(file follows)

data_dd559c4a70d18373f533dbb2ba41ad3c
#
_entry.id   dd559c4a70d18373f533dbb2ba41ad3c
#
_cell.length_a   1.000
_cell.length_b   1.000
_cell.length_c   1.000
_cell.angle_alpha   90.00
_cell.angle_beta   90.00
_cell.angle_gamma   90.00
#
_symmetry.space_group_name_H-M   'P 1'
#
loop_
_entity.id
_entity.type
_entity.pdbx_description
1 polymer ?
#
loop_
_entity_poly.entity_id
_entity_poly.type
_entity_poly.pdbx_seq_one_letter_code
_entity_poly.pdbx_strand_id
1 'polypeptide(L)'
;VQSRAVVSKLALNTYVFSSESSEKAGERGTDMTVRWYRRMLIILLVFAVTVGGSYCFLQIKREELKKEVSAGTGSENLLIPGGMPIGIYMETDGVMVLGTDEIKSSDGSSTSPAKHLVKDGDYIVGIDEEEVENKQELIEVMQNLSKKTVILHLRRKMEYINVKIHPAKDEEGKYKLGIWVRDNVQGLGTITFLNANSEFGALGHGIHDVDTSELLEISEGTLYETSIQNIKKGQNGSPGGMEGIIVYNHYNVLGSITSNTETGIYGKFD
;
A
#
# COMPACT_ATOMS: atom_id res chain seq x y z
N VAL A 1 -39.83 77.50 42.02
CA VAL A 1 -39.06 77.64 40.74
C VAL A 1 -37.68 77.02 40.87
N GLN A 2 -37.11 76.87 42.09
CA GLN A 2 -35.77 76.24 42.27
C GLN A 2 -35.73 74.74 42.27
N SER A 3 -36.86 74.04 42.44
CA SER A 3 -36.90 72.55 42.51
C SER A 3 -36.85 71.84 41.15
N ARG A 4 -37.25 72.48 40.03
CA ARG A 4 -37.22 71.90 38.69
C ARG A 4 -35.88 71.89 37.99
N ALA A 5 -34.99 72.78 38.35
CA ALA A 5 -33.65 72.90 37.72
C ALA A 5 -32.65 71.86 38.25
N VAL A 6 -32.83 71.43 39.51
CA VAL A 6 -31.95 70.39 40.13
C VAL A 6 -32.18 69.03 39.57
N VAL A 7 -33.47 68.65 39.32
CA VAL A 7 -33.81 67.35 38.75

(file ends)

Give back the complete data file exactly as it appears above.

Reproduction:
data_dd559c4a70d18373f533dbb2ba41ad3c
#
_entry.id   dd559c4a70d18373f533dbb2ba41ad3c
#
_cell.length_a   1.000
_cell.length_b   1.000
_cell.length_c   1.000
_cell.angle_alpha   90.00
_cell.angle_beta   90.00
_cell.angle_gamma   90.00
#
_symmetry.space_group_name_H-M   'P 1'
#
loop_
_entity.id
_entity.type
_entity.pdbx_description
1 polymer ?
#
loop_
_entity_poly.entity_id
_entity_poly.type
_entity_poly.pdbx_seq_one_letter_code
_entity_poly.pdbx_strand_id
1 'polypeptide(L)'
;VQSRAVVSKLALNTYVFSSESSEKAGERGTDMTVRWYRRMLIILLVFAVTVGGSYCFLQIKREELKKEVSAGTGSENLLIPGGMPIGIYMETDGVMVLGTDEIKSSDGSSTSPAKHLVKDGDYIVGIDEEEVENKQELIEVMQNLSKKTVILHLRRKMEYINVKIHPAKDEEGKYKLGIWVRDNVQGLGTITFLNANSEFGALGHGIHDVDTSELLEISEGTLYETSIQNIKKGQNGSPGGMEGIIVYNHYNVLGSITSNTETGIYGKFD
;
A
#
# COMPACT_ATOMS: atom_id res chain seq x y z
N VAL A 1 -39.83 77.50 42.02
CA VAL A 1 -39.06 77.64 40.74
C VAL A 1 -37.68 77.02 40.87
N GLN A 2 -37.11 76.87 42.09
CA GLN A 2 -35.77 76.24 42.27
C GLN A 2 -35.73 74.74 42.27
N SER A 3 -36.86 74.04 42.44
CA SER A 3 -36.90 72.55 42.51
C SER A 3 -36.85 71.84 41.15
N ARG A 4 -37.25 72.48 40.03
CA ARG A 4 -37.22 71.90 38.69
C ARG A 4 -35.88 71.89 37.99
N ALA A 5 -34.99 72.78 38.35
CA ALA A 5 -33.65 72.90 37.72
C ALA A 5 -32.65 71.86 38.25
N VAL A 6 -32.83 71.43 39.51
CA VAL A 6 -31.95 70.39 40.13
C VAL A 6 -32.18 69.03 39.57
N VAL A 7 -33.47 68.65 39.32
CA VAL A 7 -33.81 67.35 38.75